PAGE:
When I started here at The Purchase PAC back in the 2004-2005 season , most of our counterweight fly systems still had manila (hemp) hand lines in their operating system and hemp for the breasting / pick lines. Over the years and as funds have become available, we have replaced the 215 line sets in three out of our four theatres with approximately 25,800 feet of much more efficient polyester rope. Polyester rope, unlike manila / hemp, is stronger, has little-to-no stretch and is resistant to building temperature fluctuations and moisture, which is key in such a large facility.

Since the operating lines were our first priority and they are now done, we are moving on to replacing all of our hemp breasting / pick lines. Although this task will not be as daunting as replacing all the operating lines, we will be replacing approximately 12,000 feet of old, moldy, frayed hemp with a different polyester rope referred to as Multiline II. This polyester rope has the same desired elements of the other polyester rope and now will make all the backstage crew and students happy to use instead of the hemp line (think bad splinters). With these changes we are creating a safer environment, modernizing and increasing the life span of all the ropes.

Backstage facts: The crew person hired to run the rail, which is what moves all the drops, soft goods, and lighting and calculates all the weigh loads is call the HEAD RAIL position. The person who goes to mid-rail and loads the weight on a counterweight fly system is called the WEIGHT FLOOR position.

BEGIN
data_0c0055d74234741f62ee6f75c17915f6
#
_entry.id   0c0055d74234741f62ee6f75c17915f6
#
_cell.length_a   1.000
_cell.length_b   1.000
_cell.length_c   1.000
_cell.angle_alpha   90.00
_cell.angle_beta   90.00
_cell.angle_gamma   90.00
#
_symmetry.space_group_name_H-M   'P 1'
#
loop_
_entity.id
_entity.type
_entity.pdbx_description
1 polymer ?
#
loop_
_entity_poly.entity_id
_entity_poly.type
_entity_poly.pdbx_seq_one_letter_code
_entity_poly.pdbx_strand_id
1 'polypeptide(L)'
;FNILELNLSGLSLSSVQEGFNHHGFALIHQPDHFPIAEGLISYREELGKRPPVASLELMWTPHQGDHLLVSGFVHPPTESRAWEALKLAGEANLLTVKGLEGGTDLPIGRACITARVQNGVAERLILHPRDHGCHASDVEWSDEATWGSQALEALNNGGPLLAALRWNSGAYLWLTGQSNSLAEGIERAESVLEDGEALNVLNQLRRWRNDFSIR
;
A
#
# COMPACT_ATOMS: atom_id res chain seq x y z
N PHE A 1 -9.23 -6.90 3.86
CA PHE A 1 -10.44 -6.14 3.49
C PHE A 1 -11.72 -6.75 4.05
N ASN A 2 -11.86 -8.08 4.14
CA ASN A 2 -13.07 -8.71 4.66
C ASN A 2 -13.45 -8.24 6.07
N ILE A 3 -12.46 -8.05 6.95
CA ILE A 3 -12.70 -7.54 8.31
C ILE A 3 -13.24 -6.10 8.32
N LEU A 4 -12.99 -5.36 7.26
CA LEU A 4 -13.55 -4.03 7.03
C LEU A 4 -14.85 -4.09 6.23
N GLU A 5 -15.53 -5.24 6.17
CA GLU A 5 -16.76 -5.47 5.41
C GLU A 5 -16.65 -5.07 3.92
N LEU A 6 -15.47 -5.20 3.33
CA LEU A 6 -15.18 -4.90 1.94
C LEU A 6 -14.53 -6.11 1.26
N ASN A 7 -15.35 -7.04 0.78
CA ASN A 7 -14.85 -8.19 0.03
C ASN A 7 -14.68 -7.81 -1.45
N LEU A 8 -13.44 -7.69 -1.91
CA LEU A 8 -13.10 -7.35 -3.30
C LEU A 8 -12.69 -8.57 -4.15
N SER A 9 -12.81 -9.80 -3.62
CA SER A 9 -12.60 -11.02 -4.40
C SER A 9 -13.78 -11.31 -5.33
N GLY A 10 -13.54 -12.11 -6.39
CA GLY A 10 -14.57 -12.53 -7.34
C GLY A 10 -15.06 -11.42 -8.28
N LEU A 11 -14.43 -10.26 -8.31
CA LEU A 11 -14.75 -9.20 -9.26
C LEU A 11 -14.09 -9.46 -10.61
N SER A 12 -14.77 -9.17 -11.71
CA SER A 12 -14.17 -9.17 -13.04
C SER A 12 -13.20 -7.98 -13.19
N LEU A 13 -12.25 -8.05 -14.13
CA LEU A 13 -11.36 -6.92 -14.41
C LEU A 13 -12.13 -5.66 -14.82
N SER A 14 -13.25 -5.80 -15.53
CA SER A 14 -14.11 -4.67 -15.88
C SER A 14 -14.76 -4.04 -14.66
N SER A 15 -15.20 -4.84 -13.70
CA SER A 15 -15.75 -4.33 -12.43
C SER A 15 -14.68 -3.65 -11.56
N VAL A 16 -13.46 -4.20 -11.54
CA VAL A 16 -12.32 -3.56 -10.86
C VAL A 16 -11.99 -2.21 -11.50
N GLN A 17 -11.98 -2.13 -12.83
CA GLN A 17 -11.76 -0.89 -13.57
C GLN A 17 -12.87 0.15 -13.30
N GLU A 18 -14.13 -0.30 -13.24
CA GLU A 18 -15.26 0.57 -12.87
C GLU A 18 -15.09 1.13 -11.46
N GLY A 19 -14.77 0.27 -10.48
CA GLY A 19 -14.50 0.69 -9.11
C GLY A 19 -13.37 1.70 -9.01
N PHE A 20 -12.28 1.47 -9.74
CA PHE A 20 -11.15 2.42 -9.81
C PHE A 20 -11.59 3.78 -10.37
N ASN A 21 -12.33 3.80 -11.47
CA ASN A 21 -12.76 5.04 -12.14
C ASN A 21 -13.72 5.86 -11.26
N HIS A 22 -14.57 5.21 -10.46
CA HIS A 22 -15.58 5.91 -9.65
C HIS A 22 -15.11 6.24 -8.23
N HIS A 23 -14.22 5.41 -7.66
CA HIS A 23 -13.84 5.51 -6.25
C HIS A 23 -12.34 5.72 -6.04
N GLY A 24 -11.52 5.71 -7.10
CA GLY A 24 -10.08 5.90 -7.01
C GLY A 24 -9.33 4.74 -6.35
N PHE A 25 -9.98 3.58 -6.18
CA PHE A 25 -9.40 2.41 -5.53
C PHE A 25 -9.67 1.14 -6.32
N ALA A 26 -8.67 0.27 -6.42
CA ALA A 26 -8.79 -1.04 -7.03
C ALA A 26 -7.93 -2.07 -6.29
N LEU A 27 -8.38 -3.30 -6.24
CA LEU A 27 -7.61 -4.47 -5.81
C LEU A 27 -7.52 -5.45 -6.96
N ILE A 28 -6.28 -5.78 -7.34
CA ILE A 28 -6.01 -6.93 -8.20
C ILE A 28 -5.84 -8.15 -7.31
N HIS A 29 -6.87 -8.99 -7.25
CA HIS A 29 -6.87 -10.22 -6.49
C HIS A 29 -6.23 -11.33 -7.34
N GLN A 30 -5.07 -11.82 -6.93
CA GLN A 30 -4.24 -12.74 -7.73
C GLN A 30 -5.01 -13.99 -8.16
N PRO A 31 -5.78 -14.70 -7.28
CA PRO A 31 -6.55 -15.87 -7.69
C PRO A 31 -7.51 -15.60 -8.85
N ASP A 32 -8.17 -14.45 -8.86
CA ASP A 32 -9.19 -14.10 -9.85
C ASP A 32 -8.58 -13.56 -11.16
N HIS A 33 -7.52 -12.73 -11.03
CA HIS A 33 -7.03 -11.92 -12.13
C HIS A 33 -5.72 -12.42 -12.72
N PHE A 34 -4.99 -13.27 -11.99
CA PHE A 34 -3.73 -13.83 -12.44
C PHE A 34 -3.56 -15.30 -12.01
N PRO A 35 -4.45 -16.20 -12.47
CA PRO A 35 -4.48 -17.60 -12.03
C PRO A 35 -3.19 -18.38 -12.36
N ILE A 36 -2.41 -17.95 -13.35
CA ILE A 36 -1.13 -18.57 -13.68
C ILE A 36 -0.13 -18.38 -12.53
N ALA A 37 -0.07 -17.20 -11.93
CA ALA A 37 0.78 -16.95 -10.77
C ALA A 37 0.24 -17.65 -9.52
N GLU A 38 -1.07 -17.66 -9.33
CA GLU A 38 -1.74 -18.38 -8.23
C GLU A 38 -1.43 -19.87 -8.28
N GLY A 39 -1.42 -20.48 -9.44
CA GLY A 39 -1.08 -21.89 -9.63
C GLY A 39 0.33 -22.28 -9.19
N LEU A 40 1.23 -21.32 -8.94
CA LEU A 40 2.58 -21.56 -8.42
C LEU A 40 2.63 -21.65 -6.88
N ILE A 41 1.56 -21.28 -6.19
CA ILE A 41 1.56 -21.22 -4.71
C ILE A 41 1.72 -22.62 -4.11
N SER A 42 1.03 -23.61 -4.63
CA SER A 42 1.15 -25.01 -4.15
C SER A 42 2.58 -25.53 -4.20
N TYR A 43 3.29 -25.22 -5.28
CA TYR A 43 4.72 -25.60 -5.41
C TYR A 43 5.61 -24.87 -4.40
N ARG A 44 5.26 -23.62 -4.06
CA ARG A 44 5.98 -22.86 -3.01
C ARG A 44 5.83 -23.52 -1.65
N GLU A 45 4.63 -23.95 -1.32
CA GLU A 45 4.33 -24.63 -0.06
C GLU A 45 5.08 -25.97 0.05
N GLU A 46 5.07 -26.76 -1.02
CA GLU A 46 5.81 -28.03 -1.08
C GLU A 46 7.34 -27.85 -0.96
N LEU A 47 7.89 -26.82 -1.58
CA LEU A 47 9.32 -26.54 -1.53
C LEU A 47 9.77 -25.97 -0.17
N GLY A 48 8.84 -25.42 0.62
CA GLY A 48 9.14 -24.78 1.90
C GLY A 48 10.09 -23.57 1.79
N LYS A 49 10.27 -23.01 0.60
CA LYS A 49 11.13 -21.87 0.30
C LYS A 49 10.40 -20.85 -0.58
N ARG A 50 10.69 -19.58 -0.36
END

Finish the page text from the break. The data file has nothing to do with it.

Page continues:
Parts of a fly operating system:

  • Batten: The pipe or truss to which the scenery, curtains or lights are attached over the stage
  • Lift lines: The wire ropes that suspend the batten from the loft blocks
  • Loft block: A pulley mounted to the gridiron of a performance space or to the building’s support steel, to support the lift lines and change their direction between the load (on the batten) and the head block. There are several loft blocks for each batten, and each supports a portion of the total load.
  • Head block: The pulley, or block, mounted to the building’s support steel that guides the wire rope between the arbor (see below) and the loft blocks. The head block bears the full load of the set, and changes the direction of the lift lines.
  • Arbor: The carriage that holds the weights that counterbalance the load on the batten.
  • Hand line (also called Operating Line): The rope that allows the operator to control the movement of the set.
  • Rope lock: This lever holds the batten in position when the load is balanced. A rope lock is not intended to hold a load that is heavily out of balance while you load or unload the arbor. It is also not intended as a brake, or to slow the speed of a set.
  • Locking rail: A horizontal metal rail, with a row of rope locks—one for each counterweight set.
  • Tension floor block: The return pulley for the hand line, which is weighted to keep tension in the hand line.

-Christy Havard, Director of Production